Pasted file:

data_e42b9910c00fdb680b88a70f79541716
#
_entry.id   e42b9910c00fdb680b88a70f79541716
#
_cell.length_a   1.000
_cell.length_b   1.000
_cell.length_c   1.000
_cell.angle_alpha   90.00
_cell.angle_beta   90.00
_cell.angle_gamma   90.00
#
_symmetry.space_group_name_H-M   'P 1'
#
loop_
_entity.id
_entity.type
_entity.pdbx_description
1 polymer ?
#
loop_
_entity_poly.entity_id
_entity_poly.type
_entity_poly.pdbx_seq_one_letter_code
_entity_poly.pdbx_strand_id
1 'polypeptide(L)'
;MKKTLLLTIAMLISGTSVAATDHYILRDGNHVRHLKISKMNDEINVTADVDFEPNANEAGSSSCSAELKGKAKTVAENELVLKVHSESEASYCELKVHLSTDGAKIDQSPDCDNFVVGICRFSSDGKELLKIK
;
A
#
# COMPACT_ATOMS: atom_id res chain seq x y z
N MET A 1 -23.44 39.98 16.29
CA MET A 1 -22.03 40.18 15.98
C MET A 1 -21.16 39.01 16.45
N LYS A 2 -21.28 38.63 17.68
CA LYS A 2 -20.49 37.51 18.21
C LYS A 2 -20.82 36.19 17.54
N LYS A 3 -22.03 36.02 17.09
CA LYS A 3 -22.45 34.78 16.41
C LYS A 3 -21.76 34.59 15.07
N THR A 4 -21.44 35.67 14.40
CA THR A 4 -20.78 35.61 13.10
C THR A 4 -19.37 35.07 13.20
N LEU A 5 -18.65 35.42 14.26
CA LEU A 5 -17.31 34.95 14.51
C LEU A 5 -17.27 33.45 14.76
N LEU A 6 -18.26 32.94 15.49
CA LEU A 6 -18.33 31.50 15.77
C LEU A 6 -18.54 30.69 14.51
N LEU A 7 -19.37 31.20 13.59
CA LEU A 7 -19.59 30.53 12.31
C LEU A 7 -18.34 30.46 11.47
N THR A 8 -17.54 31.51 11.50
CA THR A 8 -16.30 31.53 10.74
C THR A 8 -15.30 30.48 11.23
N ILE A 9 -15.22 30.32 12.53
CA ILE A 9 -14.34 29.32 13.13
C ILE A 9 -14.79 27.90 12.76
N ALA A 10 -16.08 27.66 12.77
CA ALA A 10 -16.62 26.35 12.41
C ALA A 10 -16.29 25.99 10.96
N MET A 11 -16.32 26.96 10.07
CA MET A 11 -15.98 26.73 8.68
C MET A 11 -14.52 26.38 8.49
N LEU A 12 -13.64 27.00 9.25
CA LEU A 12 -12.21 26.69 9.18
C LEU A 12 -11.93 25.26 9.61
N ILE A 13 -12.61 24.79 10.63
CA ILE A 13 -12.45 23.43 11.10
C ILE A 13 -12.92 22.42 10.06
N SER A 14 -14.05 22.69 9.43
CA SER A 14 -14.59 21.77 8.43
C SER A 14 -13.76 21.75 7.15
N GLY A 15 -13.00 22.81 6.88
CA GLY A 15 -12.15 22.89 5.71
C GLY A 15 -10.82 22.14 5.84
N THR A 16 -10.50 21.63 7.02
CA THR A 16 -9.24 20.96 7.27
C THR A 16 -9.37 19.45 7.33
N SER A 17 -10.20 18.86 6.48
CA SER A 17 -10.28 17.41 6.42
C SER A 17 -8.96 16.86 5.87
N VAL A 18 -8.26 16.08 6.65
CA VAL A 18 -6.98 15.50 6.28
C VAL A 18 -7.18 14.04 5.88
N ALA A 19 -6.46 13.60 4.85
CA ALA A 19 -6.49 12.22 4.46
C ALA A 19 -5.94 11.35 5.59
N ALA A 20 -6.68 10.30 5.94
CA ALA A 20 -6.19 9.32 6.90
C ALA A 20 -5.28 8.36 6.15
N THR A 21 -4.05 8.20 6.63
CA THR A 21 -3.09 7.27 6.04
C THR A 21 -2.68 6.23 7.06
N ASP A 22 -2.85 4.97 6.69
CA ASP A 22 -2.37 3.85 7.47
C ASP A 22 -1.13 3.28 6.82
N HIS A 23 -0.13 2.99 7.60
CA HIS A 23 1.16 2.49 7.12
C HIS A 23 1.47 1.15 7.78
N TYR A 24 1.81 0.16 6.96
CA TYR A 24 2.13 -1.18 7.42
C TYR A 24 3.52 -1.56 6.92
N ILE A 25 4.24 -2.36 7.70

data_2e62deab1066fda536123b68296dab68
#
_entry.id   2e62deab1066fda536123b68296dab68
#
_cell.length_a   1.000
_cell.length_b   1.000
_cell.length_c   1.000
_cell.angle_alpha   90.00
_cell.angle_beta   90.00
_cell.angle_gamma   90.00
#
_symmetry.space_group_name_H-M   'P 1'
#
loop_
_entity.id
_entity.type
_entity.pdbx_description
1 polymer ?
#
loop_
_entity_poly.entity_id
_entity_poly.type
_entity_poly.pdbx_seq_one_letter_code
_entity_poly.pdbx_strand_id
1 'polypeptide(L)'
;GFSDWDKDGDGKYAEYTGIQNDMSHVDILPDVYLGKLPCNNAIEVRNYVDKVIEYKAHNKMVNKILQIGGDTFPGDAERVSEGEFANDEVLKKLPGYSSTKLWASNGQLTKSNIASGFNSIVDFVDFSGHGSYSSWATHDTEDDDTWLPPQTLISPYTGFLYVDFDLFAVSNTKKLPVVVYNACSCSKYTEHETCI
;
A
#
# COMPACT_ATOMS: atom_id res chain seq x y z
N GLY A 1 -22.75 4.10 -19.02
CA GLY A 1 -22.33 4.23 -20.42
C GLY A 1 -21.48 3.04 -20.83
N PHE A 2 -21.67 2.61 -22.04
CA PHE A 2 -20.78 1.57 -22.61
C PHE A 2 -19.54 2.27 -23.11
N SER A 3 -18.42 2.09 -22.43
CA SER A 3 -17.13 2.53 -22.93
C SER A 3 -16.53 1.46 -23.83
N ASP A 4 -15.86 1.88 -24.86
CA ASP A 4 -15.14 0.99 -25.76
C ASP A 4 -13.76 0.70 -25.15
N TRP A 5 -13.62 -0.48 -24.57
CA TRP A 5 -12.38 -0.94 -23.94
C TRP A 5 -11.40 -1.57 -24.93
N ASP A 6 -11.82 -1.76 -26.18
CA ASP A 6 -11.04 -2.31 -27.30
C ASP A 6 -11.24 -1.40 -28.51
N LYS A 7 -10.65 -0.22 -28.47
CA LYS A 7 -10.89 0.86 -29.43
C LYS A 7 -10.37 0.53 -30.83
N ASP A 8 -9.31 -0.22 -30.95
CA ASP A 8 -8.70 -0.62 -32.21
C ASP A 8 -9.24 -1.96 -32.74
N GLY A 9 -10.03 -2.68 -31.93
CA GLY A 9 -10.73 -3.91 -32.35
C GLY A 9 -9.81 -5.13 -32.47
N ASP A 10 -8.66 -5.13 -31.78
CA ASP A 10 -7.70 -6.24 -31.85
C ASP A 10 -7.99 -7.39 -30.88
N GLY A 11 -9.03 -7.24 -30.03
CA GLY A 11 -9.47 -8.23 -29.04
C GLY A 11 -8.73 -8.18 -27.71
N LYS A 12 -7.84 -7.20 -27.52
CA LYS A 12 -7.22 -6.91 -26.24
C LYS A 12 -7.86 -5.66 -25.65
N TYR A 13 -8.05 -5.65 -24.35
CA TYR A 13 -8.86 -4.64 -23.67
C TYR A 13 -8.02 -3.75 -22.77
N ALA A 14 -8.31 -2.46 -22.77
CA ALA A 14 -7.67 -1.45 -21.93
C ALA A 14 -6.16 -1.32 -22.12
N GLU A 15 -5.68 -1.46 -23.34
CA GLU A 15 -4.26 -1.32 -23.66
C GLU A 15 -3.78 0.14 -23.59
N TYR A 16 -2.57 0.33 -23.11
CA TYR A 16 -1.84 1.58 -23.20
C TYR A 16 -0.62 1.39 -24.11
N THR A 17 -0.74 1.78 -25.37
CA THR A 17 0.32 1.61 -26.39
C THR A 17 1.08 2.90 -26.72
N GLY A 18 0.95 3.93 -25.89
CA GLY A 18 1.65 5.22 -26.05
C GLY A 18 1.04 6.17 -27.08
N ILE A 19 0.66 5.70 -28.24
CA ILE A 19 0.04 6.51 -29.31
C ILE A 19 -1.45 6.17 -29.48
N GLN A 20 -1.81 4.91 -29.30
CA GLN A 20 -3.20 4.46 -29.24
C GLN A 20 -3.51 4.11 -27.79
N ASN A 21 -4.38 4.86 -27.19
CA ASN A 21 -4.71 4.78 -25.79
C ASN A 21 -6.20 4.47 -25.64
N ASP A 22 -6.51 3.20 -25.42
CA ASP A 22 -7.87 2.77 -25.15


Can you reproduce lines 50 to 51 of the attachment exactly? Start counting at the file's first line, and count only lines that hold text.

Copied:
CA LEU A 7 -19.59 30.53 12.31
C LEU A 7 -18.34 30.46 11.47